Skip to comments.Anniversary of Mutiny on the “Bounty”: Pitcairn Island Photos
Posted on 04/28/2012 2:20:14 PM PDT by nickcarraway
223 years ago this Sunday, on April 29, 1789, Fletcher Christian and 24 other sailors held the domineering Captain Bligh at bayonet point against the mast of His Majestys Armed Vessel Bounty in the most famous mutiny in history. One month ago, National Geographic embarked on a journey through their footsteps, but with the very different goal of studying the pristine coral reefs of the area (read blogs).
Bligh was set adrift in the ships small launch with 18 loyal shipmates, a compass, his journals, some tools, supplies, cutlasses, and food, rum, wine, and water. He navigated the castaways through the open sea some 3000 miles to safety in Timor, and then continued to Britain to begin his attempts to bring all the mutineers to justice at the gallows.
Fletcher Christian led the Bounty back to Otaheite where they once again enjoyed laid back island life (and women) until fear of discovery drove them to find a new home where theyd never be discovered by the British law.
That island was Pitcairn. 50 descendants of the mutineers and their Tahitian wives live there to this day. In 1957 National Geographics Luis Marden voyaged to Pitcairn and discovered the last remnants of the Bounty in the waters of the islands bay (read original article, see photos). Now, over the past several weeks, NG Explorer-in-Residence Enric Sala has led an expedition to survey the sea-life in the areas nearly un-touched waters (read blogs, see photos).
In the gallery above, see photos from this most recent expedition, meet some of the locals, see some of the sights, and get a sense of what remains on Pitcairn Island more than two centuries after the legendary mutiny.
A bit modern, but interesting ping
It won't help the 'rats, so give it up.
“Fletcher Christian led the Bounty back to Otaheite where they once again enjoyed laid back island life (and women) until fear of discovery drove them to find a new home where theyd never be discovered by the British law. “
And where they murdered each other...
You left me twisting in the wind, dangling in the night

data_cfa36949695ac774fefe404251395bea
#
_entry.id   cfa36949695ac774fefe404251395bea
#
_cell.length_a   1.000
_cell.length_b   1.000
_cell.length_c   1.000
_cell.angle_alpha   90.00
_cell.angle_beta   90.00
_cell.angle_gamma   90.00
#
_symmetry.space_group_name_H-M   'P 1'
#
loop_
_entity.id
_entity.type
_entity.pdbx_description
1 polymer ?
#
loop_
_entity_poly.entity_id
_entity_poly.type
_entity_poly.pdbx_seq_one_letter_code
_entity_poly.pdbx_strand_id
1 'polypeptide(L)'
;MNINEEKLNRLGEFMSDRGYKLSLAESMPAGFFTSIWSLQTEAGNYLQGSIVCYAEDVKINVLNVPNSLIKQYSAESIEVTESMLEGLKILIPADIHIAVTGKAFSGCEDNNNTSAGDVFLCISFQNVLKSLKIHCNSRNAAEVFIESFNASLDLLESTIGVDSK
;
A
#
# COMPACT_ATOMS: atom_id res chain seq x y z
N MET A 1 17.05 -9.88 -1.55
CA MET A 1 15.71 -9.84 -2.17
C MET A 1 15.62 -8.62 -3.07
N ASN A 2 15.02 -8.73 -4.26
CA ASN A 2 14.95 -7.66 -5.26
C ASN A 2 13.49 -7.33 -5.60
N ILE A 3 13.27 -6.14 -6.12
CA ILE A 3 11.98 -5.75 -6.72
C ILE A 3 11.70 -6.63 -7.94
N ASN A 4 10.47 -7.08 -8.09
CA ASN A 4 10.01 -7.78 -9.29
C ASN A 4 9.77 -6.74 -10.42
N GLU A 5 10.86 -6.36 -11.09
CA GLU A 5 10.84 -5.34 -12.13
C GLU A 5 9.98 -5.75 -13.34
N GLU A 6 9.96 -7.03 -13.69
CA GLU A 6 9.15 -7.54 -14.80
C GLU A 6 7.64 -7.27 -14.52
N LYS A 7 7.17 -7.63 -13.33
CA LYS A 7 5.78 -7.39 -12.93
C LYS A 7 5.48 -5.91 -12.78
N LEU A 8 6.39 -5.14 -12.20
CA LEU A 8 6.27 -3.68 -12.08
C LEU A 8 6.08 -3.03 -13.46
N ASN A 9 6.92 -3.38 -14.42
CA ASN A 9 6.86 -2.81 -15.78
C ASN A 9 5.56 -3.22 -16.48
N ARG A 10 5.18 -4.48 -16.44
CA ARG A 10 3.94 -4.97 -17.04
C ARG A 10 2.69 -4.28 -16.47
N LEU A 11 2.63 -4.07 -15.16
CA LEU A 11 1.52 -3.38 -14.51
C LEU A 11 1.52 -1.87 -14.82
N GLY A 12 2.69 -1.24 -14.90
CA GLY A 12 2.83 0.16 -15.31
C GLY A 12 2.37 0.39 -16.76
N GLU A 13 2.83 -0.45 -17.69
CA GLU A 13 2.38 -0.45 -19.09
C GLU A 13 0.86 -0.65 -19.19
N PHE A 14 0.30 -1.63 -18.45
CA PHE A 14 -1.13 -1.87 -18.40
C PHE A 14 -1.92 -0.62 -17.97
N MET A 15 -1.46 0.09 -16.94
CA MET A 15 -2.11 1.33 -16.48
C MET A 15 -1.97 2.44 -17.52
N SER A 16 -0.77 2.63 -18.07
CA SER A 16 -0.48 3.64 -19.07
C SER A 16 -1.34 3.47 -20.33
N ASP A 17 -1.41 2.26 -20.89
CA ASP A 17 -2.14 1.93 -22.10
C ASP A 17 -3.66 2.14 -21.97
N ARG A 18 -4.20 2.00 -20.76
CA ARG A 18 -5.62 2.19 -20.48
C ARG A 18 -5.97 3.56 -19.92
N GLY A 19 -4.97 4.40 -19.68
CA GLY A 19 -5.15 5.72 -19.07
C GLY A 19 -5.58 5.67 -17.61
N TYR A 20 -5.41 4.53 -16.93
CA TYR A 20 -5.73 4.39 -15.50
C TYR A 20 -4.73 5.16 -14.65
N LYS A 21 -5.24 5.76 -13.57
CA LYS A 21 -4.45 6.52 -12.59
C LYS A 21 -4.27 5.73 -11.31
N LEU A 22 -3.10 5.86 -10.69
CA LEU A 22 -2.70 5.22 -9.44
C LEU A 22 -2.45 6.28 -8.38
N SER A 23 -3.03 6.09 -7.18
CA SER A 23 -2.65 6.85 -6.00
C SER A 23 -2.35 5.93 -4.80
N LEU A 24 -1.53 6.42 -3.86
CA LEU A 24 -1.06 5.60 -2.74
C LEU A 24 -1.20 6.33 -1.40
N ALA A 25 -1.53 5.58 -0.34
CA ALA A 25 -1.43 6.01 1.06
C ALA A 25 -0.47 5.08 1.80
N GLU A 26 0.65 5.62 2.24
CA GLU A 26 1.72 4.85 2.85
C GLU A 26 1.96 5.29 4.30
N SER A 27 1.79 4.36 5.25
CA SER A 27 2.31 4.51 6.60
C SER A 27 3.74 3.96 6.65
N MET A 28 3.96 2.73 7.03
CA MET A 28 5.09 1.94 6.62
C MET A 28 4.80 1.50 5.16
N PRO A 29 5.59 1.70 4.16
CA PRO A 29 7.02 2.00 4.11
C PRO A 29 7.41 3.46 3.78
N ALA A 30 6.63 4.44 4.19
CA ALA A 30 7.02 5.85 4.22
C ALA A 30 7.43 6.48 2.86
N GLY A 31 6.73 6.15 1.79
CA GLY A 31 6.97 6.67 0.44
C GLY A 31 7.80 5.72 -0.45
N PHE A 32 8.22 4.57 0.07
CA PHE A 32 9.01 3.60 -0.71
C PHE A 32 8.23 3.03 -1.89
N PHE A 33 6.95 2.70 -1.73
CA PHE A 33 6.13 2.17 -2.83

You’ll be Mr. Christian and I’ll be Captain Bligh
Captain Bligh was known as one of the best if not the best foul weather commander in the British navy. He proved that in his 3,000 mile voyage to Timor.
Fletcher Christan was an aristocrat while Captain Bligh was a commoner. so Bligh never got his proper due and is depicted unjustly as a sadist.
I get the monthly newspaper from Pitcairn by e-mail.
They’re a really interesting combination of modern and primative. No airport, one Doctor, one cop, no harbor (everything comes in by freighter, then is transferred to the pictured longboats), only part time electricity, etc. Yet they have DVD’s, ATV’s, and tradition of community work that’s really remarkable. On work day, everybody goes out and does something useful.
Quite a place.
But didn’t Bligh have three mutinies before someone in the navy got him to retire?
A significant amount of that strife was related to the women who were, in effect, kidnapped when the Bounty suddenly put out to sea while they were visiting their boyfriends aboard. There’s still griping about that.
“He proved that in his 3,000 mile voyage to Timor.”
Truly it is amazing that he and his men survived that.
If I remember correctly, he had three mutinies in the Navy, though two of those were part of more widespread mutinies during the Napoleonic Wars.
After he retired from the Navy and was appointed Governor of New South Wales the local Army regiment, which was totally corrupt, mutinied against him when he tried to cut back on their corruption and oppression.
It seems none of the four mutinies were really justified in any sense, as Bligh was not particularly more brutal than normal in the RN. But he apparently had a remarkable talent for speaking harshly to subordinates, particularly his officers.
The tragedy of his life was that he was born too early for Dale Carnegie.
Pitcairn Ping. Only a few very rare persons ever make it to that part of the world.
I like looking at islands in Google Earth. Almost every speck of land that protrudes from the ocean has a history and is currently inhabited. One of my favorites is St. Helena in the Southern Atlantic. It sits nearly halfway between Africa and South America. You cannot get more remote than that.
|GGG managers are SunkenCiv, StayAt HomeMother & Ernest_at_the_Beach|
Thanks Hegemony Cricket. Around 15 years ago there was an article about the sudden lack of marriageable mates on Pitcairn -- everyone was sufficiently closely related that the gov't (which is on the mainland, I think it's Ecuador) would no longer issue marriage licenses because any two people wanting to marry would be in violation of their laws against incest.
The Brando version was on TCM jusst last night. Watched it twixt the Dodgers and Nationals. Dodgers won 4-3. And UCLA beat Stanford 7-4. Both great games.
The Mel Gibson/Anthony Hopkins version is pretty good as well.
You’re right about the Gibson/Hopkins version.
And S12, your comment about Christian as aristocrat and Bligh as commoner is interesting too.
No doubt! Adventure piled on adventure. Bligh’s open boat voyage would have been amazing in any era, but during cannibal times, even more so.
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